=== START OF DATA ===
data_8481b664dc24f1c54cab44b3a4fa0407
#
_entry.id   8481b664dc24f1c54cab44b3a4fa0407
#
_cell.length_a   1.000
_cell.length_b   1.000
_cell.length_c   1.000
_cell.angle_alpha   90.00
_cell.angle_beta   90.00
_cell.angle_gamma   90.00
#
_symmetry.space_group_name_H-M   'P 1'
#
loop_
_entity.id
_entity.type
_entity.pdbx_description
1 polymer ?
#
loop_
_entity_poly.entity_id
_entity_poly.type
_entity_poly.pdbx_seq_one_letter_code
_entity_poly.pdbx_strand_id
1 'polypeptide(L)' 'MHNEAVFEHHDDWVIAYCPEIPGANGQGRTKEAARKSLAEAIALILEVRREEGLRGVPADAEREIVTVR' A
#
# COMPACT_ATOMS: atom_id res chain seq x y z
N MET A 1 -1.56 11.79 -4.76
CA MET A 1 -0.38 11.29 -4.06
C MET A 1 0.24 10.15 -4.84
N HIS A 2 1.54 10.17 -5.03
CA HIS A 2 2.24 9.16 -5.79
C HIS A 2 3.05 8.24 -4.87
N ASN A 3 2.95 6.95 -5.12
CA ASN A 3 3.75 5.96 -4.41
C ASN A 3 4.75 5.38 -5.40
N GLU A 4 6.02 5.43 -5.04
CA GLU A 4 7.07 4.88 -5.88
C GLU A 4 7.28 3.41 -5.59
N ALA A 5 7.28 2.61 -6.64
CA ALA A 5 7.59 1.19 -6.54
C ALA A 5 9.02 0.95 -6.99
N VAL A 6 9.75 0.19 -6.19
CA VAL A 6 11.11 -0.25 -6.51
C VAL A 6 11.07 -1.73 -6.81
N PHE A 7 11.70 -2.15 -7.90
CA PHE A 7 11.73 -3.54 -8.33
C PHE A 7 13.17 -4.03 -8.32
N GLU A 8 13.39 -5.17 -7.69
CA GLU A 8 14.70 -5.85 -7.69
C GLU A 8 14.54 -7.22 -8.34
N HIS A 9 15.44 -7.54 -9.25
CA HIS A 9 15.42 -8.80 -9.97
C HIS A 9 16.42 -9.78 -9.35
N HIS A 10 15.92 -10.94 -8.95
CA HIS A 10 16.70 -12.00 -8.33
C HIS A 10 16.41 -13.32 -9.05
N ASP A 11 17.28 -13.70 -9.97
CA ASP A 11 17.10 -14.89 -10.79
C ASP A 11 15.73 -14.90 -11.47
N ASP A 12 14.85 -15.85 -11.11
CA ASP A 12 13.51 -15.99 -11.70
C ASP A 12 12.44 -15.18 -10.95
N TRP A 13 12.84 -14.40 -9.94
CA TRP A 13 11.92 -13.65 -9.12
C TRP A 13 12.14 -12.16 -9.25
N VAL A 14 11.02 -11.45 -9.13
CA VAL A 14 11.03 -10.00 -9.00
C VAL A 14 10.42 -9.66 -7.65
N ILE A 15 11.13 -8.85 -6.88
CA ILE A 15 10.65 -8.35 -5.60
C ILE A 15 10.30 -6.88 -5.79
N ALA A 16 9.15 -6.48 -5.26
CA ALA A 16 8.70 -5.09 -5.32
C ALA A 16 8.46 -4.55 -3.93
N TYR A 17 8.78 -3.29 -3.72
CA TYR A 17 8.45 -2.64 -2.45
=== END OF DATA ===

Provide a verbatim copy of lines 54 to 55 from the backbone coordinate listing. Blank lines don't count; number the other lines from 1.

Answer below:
C HIS A 9 16.42 -9.78 -9.35
N HIS A 10 15.92 -10.94 -8.95